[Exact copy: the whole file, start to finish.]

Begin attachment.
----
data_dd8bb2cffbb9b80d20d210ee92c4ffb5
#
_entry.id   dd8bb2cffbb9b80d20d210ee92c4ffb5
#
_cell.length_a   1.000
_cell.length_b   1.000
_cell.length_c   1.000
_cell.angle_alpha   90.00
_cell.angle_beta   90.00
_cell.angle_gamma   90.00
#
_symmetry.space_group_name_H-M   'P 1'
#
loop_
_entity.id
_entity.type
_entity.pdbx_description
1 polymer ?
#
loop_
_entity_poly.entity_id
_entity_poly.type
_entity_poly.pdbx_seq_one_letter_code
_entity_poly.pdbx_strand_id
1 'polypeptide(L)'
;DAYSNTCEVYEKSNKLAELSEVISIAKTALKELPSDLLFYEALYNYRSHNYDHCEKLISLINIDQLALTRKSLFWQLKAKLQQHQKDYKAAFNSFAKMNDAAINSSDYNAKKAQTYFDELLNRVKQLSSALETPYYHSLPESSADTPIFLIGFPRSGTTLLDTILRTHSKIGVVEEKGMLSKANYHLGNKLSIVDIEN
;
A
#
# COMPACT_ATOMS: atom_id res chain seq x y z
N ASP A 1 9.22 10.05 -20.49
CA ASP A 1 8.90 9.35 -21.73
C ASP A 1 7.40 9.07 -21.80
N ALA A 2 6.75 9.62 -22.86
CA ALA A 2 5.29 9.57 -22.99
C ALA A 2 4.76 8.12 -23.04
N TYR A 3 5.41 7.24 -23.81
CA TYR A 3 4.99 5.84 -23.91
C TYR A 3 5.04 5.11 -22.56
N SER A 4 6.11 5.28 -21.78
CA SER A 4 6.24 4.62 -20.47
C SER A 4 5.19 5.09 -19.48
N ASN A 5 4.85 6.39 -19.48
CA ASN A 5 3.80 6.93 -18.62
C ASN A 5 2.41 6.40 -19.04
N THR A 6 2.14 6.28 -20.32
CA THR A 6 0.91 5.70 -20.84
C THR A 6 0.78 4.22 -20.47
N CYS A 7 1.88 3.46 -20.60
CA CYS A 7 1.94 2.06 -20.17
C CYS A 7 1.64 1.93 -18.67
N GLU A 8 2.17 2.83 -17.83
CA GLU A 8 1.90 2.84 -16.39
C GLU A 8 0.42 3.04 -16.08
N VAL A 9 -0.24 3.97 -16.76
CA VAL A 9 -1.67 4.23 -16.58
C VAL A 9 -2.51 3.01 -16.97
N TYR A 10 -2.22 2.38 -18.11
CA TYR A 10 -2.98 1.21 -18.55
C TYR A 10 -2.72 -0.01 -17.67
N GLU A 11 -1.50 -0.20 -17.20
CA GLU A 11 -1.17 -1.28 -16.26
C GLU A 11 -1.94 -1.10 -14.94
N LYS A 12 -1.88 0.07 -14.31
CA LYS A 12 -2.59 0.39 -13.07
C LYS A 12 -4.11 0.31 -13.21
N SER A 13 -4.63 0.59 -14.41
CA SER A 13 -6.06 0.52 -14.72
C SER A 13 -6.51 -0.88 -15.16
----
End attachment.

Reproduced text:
data_dd8bb2cffbb9b80d20d210ee92c4ffb5
#
_entry.id   dd8bb2cffbb9b80d20d210ee92c4ffb5
#
_cell.length_a   1.000
_cell.length_b   1.000
_cell.length_c   1.000
_cell.angle_alpha   90.00
_cell.angle_beta   90.00
_cell.angle_gamma   90.00
#
_symmetry.space_group_name_H-M   'P 1'
#
loop_
_entity.id
_entity.type
_entity.pdbx_description
1 polymer ?
#
loop_
_entity_poly.entity_id
_entity_poly.type
_entity_poly.pdbx_seq_one_letter_code
_entity_poly.pdbx_strand_id
1 'polypeptide(L)'
;DAYSNTCEVYEKSNKLAELSEVISIAKTALKELPSDLLFYEALYNYRSHNYDHCEKLISLINIDQLALTRKSLFWQLKAKLQQHQKDYKAAFNSFAKMNDAAINSSDYNAKKAQTYFDELLNRVKQLSSALETPYYHSLPESSADTPIFLIGFPRSGTTLLDTILRTHSKIGVVEEKGMLSKANYHLGNKLSIVDIEN
;
A
#
# COMPACT_ATOMS: atom_id res chain seq x y z
N ASP A 1 9.22 10.05 -20.49
CA ASP A 1 8.90 9.35 -21.73
C ASP A 1 7.40 9.07 -21.80
N ALA A 2 6.75 9.62 -22.86
CA ALA A 2 5.29 9.57 -22.99
C ALA A 2 4.76 8.12 -23.04
N TYR A 3 5.41 7.24 -23.81
CA TYR A 3 4.99 5.84 -23.91
C TYR A 3 5.04 5.11 -22.56
N SER A 4 6.11 5.28 -21.78
CA SER A 4 6.24 4.62 -20.47
C SER A 4 5.19 5.09 -19.48
N ASN A 5 4.85 6.39 -19.48
CA ASN A 5 3.80 6.93 -18.62
C ASN A 5 2.41 6.40 -19.04
N THR A 6 2.14 6.28 -20.32
CA THR A 6 0.91 5.70 -20.84
C THR A 6 0.78 4.22 -20.47
N CYS A 7 1.88 3.46 -20.60
CA CYS A 7 1.94 2.06 -20.17
C CYS A 7 1.64 1.93 -18.67
N GLU A 8 2.17 2.83 -17.83
CA GLU A 8 1.90 2.84 -16.39
C GLU A 8 0.42 3.04 -16.08
N VAL A 9 -0.24 3.97 -16.76
CA VAL A 9 -1.67 4.23 -16.58
C VAL A 9 -2.51 3.01 -16.97
N TYR A 10 -2.22 2.38 -18.11
CA TYR A 10 -2.98 1.21 -18.55
C TYR A 10 -2.72 -0.01 -17.67
N GLU A 11 -1.50 -0.20 -17.20
CA GLU A 11 -1.17 -1.28 -16.26
C GLU A 11 -1.94 -1.10 -14.94
N LYS A 12 -1.88 0.07 -14.31
CA LYS A 12 -2.59 0.39 -13.07
C LYS A 12 -4.11 0.31 -13.21
N SER A 13 -4.63 0.59 -14.41
CA SER A 13 -6.06 0.52 -14.72
C SER A 13 -6.51 -0.88 -15.16